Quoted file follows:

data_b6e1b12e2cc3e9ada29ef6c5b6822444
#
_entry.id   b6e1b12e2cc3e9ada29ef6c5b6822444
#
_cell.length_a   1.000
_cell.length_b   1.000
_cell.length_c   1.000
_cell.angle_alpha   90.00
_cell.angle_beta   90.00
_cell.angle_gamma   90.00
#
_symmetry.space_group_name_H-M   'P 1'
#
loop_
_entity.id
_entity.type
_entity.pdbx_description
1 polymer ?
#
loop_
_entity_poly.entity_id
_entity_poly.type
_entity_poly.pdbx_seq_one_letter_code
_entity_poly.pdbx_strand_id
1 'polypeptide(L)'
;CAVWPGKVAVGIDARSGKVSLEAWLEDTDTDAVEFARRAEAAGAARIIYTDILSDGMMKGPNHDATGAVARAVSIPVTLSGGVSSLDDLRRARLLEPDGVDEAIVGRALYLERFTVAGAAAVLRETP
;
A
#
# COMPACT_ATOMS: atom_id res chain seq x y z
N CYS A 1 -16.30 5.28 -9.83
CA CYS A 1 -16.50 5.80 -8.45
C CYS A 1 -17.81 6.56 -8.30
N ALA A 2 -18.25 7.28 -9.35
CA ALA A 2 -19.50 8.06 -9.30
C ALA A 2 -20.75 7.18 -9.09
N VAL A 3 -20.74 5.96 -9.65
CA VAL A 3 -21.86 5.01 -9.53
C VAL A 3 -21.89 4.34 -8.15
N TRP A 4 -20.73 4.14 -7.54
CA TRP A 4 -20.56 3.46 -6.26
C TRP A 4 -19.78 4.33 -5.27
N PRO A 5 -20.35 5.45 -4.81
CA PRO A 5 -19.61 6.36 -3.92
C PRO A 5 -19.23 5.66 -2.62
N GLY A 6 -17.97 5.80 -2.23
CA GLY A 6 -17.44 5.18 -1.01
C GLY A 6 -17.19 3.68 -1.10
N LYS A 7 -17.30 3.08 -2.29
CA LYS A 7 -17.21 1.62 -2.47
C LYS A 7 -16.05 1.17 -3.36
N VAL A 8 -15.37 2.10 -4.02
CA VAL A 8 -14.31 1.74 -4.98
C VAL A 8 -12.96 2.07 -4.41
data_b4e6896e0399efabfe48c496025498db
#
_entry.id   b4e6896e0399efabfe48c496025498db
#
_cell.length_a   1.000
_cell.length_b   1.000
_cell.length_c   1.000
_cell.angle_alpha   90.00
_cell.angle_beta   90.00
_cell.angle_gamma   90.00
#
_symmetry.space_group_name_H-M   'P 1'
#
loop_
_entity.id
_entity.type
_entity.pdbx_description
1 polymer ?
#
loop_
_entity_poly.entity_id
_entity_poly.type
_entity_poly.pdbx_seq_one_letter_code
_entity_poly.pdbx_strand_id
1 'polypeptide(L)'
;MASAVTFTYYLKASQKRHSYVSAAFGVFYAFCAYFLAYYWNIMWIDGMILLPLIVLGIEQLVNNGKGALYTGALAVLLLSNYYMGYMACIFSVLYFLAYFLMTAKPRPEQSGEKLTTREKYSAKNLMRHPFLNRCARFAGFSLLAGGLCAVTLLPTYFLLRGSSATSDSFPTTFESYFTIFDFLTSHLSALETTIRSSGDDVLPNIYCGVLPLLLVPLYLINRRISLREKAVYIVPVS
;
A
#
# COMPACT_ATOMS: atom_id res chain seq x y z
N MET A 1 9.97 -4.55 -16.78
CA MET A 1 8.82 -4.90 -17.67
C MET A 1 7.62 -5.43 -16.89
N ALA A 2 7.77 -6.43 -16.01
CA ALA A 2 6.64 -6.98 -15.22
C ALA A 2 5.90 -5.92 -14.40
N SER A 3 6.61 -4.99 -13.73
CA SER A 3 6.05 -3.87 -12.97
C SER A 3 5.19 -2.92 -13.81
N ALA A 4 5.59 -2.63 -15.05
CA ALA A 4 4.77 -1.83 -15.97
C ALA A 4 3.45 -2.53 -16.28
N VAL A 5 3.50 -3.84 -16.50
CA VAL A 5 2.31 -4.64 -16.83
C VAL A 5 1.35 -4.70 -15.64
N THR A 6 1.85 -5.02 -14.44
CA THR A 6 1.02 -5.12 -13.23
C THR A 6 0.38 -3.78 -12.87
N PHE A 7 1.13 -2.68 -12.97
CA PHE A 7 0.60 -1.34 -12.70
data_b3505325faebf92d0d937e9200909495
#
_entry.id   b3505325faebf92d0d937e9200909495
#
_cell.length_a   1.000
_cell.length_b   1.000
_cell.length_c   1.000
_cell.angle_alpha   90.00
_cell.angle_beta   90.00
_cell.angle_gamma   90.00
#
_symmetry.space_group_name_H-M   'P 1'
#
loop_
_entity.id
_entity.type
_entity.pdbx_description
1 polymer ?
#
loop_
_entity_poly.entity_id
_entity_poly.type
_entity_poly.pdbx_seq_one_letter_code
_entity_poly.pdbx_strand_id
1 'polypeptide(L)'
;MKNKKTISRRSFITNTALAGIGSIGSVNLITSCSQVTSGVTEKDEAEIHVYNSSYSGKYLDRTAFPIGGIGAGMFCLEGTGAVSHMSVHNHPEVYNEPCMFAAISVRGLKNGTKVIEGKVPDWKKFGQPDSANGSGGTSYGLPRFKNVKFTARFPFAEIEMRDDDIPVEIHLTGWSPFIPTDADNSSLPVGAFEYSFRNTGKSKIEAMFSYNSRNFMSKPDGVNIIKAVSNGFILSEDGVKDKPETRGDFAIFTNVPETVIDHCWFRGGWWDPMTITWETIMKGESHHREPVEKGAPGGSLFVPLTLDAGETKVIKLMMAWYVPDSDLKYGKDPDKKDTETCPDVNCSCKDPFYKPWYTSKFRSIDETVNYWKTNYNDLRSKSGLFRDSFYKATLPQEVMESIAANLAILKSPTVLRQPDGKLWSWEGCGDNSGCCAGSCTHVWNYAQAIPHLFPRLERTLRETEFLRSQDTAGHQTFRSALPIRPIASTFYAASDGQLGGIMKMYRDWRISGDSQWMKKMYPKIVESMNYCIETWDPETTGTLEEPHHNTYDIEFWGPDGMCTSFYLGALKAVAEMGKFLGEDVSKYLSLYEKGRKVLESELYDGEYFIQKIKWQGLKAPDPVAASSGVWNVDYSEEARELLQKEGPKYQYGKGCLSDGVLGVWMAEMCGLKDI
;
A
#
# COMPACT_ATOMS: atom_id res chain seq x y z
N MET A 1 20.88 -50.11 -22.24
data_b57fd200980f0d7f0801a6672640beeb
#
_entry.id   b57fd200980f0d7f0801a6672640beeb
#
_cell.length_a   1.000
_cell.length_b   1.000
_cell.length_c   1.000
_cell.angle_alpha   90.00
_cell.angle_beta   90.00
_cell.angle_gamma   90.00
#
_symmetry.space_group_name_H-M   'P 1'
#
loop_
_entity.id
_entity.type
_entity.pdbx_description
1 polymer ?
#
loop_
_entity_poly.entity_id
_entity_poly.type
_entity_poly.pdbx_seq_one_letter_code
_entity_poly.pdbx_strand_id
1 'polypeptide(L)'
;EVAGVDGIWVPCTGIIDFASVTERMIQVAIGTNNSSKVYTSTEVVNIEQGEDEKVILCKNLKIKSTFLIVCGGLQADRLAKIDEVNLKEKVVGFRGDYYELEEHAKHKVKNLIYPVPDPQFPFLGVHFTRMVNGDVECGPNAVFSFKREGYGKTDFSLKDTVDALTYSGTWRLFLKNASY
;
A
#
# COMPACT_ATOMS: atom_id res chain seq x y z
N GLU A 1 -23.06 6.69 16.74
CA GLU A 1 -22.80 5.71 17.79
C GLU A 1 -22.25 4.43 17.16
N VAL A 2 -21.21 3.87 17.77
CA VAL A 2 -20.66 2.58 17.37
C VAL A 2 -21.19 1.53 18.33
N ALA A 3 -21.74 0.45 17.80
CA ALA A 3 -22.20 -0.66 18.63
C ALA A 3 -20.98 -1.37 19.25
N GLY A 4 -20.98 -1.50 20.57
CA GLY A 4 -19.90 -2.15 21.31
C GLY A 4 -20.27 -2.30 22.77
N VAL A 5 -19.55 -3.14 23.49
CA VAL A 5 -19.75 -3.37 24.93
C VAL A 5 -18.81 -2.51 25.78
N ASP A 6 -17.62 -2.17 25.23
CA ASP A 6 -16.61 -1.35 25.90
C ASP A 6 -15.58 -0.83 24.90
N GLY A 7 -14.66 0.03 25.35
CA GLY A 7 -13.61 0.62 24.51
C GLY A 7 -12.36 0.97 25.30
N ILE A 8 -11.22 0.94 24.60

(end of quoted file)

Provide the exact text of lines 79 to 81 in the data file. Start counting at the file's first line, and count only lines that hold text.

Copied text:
1 'polypeptide(L)'
;MASAVTFTYYLKASQKRHSYVSAAFGVFYAFCAYFLAYYWNIMWIDGMILLPLIVLGIEQLVNNGKGALYTGALAVLLLSNYYMGYMACIFSVLYFLAYFLMTAKPRPEQSGEKLTTREKYSAKNLMRHPFLNRCARFAGFSLLAGGLCAVTLLPTYFLLRGSSATSDSFPTTFESYFTIFDFLTSHLSALETTIRSSGDDVLPNIYCGVLPLLLVPLYLINRRISLREKAVYIVPVS
;